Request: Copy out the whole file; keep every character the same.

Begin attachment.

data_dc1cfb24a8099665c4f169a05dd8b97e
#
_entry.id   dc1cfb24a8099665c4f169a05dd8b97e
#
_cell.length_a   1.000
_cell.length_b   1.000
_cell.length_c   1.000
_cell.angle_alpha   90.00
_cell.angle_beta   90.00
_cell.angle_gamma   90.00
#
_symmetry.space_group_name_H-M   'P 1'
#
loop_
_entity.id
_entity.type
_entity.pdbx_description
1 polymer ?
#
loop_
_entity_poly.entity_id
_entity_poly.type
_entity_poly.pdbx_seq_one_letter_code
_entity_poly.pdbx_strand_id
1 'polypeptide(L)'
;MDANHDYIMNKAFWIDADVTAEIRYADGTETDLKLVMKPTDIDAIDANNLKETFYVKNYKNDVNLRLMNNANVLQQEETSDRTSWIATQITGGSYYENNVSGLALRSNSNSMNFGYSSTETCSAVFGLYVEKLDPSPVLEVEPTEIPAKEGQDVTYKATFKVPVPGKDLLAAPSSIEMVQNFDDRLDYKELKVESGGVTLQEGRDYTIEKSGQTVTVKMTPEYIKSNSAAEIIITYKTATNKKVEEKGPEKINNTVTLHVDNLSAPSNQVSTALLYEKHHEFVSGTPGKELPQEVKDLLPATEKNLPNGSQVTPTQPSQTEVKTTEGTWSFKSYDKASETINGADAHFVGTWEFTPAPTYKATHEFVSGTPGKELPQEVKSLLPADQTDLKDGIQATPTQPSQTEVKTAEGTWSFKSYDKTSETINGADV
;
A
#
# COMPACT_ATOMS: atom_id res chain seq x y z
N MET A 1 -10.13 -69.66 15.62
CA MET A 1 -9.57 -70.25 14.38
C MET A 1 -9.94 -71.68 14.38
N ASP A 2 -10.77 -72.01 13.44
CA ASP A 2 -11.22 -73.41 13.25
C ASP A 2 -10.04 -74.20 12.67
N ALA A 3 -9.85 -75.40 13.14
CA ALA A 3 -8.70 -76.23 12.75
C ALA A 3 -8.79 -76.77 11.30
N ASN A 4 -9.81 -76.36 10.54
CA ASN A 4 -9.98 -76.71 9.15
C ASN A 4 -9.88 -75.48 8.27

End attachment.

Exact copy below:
data_dc1cfb24a8099665c4f169a05dd8b97e
#
_entry.id   dc1cfb24a8099665c4f169a05dd8b97e
#
_cell.length_a   1.000
_cell.length_b   1.000
_cell.length_c   1.000
_cell.angle_alpha   90.00
_cell.angle_beta   90.00
_cell.angle_gamma   90.00
#
_symmetry.space_group_name_H-M   'P 1'
#
loop_
_entity.id
_entity.type
_entity.pdbx_description
1 polymer ?
#
loop_
_entity_poly.entity_id
_entity_poly.type
_entity_poly.pdbx_seq_one_letter_code
_entity_poly.pdbx_strand_id
1 'polypeptide(L)'
;MDANHDYIMNKAFWIDADVTAEIRYADGTETDLKLVMKPTDIDAIDANNLKETFYVKNYKNDVNLRLMNNANVLQQEETSDRTSWIATQITGGSYYENNVSGLALRSNSNSMNFGYSSTETCSAVFGLYVEKLDPSPVLEVEPTEIPAKEGQDVTYKATFKVPVPGKDLLAAPSSIEMVQNFDDRLDYKELKVESGGVTLQEGRDYTIEKSGQTVTVKMTPEYIKSNSAAEIIITYKTATNKKVEEKGPEKINNTVTLHVDNLSAPSNQVSTALLYEKHHEFVSGTPGKELPQEVKDLLPATEKNLPNGSQVTPTQPSQTEVKTTEGTWSFKSYDKASETINGADAHFVGTWEFTPAPTYKATHEFVSGTPGKELPQEVKSLLPADQTDLKDGIQATPTQPSQTEVKTAEGTWSFKSYDKTSETINGADV
;
A
#
# COMPACT_ATOMS: atom_id res chain seq x y z
N MET A 1 -10.13 -69.66 15.62
CA MET A 1 -9.57 -70.25 14.38
C MET A 1 -9.94 -71.68 14.38
N ASP A 2 -10.77 -72.01 13.44
CA ASP A 2 -11.22 -73.41 13.25
C ASP A 2 -10.04 -74.20 12.67
N ALA A 3 -9.85 -75.40 13.14
CA ALA A 3 -8.70 -76.23 12.75
C ALA A 3 -8.79 -76.77 11.30
N ASN A 4 -9.81 -76.36 10.54
CA ASN A 4 -9.98 -76.71 9.15
C ASN A 4 -9.88 -75.48 8.27